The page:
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The Empty Chair

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In a Bonfire Night vision, television director Steve Penhaligon sees his father, Harry, materialise in a burning chair, and soon afterwards psychotherapist Daniel places an empty chair before Steve, asking him to summon Harry for a reckoning. This uncanny, serendipitous coincidence not only starts Steve on the road to redemption, but also gives him the perfect opening for a film he is formulating, based on his own life. So he deals with the issues of a blighted childhood, a terrible marriage, drink, drugs, anxiety and depression, whilst simultaneously fashioning the material into a screenplay.

The process proves long and epic, taking Steve out of the 1980s and through the ’90s, where his love life and career improve, and he gets to direct an episode of Inspector Morse, before entering the world of feature films. As his initial goals become more palpable, Steve moves towards a reconciliation with Harry and the creation of a celluloid ‘fairytale of psychotherapy’ to reflect the happy event. But if and when he succeeds, how true will his version of his life really be?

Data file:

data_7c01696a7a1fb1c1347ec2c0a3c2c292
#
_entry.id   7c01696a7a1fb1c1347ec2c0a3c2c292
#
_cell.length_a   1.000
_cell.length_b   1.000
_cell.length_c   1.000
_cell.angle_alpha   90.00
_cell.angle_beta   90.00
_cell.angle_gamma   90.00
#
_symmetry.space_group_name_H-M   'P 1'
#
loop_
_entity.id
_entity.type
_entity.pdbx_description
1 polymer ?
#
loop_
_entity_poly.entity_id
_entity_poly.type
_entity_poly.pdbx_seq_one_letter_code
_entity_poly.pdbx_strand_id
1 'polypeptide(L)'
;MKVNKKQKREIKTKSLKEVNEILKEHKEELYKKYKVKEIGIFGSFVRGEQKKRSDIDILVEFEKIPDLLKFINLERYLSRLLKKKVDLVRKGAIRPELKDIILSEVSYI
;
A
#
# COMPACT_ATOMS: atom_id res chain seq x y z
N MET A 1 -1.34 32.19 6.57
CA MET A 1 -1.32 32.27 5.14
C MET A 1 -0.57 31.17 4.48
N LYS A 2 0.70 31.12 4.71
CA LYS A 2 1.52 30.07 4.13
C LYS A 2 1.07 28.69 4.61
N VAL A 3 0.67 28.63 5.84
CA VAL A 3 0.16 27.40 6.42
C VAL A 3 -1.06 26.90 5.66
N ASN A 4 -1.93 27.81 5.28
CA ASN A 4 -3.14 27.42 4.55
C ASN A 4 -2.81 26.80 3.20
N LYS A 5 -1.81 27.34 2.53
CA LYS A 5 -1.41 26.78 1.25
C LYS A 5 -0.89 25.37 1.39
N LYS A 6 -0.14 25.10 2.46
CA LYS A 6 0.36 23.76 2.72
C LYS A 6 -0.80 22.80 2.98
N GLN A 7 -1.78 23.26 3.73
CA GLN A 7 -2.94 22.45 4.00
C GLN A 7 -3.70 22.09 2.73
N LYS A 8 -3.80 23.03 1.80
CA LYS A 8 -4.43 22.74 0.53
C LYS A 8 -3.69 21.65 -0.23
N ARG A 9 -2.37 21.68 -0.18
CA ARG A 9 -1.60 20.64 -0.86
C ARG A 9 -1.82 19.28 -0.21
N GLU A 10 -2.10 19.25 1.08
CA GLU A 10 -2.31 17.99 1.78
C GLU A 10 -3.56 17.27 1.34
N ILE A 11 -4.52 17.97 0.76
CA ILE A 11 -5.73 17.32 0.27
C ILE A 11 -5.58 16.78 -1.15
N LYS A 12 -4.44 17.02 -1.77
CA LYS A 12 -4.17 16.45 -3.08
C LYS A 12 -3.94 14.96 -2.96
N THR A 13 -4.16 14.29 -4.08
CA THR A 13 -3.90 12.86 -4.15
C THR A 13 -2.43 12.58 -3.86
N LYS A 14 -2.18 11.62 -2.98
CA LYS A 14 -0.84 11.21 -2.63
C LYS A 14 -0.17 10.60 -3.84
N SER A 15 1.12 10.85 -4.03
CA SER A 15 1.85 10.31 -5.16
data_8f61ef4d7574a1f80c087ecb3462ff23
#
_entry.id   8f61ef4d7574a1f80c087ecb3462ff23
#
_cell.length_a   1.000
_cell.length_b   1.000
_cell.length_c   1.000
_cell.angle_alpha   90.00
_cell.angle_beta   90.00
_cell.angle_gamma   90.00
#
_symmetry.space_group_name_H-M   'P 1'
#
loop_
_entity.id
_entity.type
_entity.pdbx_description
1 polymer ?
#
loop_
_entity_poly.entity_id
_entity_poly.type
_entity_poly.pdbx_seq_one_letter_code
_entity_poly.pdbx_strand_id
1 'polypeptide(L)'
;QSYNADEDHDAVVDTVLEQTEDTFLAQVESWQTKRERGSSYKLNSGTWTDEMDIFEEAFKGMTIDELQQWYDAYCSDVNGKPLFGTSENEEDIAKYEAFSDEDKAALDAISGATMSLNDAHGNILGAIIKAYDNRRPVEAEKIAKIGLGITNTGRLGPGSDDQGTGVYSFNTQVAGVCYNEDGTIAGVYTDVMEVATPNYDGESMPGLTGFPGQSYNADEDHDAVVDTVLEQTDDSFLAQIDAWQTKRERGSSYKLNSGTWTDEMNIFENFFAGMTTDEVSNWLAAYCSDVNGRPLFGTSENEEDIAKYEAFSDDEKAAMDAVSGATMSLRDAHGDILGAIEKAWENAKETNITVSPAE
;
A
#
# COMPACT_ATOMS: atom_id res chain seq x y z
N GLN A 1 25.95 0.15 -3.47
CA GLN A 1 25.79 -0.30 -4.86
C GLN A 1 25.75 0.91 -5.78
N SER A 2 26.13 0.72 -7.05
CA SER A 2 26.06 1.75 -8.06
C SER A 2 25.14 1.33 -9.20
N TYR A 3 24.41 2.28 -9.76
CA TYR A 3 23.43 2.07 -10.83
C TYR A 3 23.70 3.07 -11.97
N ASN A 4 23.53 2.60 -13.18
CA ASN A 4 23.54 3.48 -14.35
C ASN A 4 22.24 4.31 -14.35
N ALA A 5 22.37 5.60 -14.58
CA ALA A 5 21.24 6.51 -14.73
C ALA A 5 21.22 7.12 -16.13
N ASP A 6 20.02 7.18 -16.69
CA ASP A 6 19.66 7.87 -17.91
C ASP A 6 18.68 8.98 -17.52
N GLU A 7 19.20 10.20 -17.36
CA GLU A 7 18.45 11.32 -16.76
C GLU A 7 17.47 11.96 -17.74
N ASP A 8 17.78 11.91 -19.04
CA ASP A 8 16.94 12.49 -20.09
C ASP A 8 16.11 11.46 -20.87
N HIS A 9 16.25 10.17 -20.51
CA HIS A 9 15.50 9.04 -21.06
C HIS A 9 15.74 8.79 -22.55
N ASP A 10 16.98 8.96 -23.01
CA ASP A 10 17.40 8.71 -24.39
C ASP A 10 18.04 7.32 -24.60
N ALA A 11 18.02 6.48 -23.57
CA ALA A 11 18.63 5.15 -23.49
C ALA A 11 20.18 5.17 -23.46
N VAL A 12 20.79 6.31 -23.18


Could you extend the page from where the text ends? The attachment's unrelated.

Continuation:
Roger’s latest novel is a blending of the genres historiographic metafiction and autofiction. It sets a personal story of psychotherapy and a troublesome father/son relationship against a carefully detailed cultural background involving British film and TV from the 1980s onwards, looking at the changes in media life, the productions, their methods and the technology involved as the Digital Age comes into being.

Political change also features, as the reign of Margaret Thatcher peaks and gives way to that of John Major and eventually Tony Blair. As in Roger’s previous books  The Mad Artist and Literary Stalker  the layering of narratives plays an important part, with the act of storytelling taking centre stage.
Copyright © 2004-21 Roger Keen. All Rights Reserved.